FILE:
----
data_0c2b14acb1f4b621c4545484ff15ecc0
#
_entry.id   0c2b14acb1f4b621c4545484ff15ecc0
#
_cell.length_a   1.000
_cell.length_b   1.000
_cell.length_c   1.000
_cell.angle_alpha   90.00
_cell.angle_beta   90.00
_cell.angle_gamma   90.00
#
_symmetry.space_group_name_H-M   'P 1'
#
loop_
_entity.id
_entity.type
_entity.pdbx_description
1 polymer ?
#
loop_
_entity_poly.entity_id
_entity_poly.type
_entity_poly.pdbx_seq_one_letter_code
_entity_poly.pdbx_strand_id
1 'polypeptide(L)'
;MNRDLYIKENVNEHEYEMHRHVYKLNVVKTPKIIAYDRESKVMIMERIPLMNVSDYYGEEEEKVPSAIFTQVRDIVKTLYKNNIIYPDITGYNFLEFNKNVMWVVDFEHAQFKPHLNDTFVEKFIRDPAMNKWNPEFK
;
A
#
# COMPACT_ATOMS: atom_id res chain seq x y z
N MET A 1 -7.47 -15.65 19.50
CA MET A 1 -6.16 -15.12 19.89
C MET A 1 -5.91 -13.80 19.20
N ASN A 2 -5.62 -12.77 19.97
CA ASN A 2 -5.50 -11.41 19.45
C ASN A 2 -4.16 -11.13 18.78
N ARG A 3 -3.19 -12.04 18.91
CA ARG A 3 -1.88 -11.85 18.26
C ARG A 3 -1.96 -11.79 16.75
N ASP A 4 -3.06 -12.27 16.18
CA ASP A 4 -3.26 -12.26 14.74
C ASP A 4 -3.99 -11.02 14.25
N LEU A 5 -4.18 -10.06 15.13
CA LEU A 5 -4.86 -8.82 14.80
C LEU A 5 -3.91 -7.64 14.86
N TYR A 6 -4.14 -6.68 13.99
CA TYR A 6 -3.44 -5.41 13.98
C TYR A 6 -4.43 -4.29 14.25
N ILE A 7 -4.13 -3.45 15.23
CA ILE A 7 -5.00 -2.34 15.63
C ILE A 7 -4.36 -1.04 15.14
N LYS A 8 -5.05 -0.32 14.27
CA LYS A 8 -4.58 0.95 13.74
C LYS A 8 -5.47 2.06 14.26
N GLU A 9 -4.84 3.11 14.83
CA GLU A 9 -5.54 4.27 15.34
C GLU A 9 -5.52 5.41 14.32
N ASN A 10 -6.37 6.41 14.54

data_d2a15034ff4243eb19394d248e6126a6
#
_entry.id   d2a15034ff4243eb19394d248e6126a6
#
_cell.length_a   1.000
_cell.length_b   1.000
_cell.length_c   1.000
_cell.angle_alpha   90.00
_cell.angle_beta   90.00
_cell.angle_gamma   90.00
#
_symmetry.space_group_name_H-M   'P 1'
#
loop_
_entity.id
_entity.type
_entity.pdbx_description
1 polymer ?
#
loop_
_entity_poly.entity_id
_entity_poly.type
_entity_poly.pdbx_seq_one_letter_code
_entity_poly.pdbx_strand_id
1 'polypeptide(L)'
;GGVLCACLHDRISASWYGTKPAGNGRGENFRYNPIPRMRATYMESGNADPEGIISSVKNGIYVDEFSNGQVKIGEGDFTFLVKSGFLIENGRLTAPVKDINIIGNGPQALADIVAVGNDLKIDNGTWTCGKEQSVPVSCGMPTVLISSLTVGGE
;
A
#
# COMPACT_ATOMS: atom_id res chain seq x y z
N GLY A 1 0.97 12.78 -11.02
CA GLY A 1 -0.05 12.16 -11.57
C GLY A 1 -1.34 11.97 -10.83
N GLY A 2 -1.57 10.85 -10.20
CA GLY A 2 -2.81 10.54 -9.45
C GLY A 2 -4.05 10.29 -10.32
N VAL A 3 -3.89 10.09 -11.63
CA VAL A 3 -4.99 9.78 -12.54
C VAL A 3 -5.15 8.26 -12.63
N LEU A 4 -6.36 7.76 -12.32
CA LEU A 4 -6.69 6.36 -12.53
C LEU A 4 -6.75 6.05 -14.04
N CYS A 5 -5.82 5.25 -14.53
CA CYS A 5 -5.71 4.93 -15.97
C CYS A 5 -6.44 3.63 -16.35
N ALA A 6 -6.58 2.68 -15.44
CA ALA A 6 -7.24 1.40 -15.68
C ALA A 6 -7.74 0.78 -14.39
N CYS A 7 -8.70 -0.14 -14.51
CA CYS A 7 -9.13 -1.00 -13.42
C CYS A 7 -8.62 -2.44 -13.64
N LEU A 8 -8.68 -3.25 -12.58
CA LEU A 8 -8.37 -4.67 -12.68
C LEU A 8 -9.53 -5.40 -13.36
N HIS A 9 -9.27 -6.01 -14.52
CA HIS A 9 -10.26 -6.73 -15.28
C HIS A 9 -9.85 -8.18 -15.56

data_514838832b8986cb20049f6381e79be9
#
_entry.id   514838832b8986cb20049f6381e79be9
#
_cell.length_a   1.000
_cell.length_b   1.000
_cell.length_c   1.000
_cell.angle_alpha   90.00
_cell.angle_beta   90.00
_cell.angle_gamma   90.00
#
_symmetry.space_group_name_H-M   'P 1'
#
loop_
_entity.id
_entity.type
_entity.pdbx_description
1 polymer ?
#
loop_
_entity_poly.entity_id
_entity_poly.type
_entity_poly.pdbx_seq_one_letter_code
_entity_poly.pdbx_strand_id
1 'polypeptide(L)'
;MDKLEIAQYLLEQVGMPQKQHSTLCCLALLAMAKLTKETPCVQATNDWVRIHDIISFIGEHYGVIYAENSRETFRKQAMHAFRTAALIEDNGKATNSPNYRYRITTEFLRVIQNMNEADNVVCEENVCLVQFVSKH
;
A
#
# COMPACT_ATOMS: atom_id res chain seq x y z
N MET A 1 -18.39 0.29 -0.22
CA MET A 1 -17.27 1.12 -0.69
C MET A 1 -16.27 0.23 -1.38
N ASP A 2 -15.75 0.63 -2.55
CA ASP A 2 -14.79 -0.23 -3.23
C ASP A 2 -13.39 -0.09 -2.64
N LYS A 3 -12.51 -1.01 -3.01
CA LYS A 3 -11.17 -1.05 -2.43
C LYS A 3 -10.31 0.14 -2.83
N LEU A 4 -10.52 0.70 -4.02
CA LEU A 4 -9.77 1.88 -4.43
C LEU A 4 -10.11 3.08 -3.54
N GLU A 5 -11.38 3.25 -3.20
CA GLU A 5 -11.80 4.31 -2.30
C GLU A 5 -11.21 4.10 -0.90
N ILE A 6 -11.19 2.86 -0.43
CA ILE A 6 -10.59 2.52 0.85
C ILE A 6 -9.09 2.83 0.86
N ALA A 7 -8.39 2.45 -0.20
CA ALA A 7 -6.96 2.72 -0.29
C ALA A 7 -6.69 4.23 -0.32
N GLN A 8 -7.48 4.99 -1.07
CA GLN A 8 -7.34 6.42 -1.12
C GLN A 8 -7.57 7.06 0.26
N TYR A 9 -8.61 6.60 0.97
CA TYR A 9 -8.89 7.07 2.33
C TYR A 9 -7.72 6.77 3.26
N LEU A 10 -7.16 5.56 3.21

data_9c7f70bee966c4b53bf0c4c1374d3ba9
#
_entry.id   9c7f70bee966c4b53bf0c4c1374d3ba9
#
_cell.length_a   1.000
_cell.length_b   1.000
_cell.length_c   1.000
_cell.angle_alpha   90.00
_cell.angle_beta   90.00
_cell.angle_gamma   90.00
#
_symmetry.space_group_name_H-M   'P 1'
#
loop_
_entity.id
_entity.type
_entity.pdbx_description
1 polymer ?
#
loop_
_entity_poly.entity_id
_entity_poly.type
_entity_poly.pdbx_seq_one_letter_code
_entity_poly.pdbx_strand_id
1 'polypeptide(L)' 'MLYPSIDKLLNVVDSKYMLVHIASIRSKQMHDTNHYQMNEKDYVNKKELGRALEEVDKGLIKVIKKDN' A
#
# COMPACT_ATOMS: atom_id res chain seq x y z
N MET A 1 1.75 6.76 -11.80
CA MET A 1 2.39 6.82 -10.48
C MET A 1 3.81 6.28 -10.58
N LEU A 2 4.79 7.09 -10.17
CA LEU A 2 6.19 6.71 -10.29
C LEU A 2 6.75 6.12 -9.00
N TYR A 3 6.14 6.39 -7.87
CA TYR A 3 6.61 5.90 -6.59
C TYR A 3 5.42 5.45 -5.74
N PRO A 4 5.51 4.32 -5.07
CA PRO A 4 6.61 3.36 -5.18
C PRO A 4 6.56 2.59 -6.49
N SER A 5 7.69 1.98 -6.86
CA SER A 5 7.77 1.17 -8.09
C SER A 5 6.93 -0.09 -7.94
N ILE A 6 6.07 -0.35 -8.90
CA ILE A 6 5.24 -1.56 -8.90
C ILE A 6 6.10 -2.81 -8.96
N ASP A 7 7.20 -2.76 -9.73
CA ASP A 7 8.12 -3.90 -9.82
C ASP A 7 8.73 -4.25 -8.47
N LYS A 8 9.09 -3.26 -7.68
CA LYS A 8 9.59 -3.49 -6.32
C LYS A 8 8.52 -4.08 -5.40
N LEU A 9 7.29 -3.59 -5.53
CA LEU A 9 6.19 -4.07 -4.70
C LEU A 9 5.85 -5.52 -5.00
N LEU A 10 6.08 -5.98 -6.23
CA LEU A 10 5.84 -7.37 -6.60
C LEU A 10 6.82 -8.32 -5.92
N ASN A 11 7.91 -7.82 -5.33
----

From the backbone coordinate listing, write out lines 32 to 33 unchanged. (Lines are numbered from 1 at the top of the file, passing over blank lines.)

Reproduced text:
CA MET A 1 -6.16 -15.12 19.89
C MET A 1 -5.91 -13.80 19.20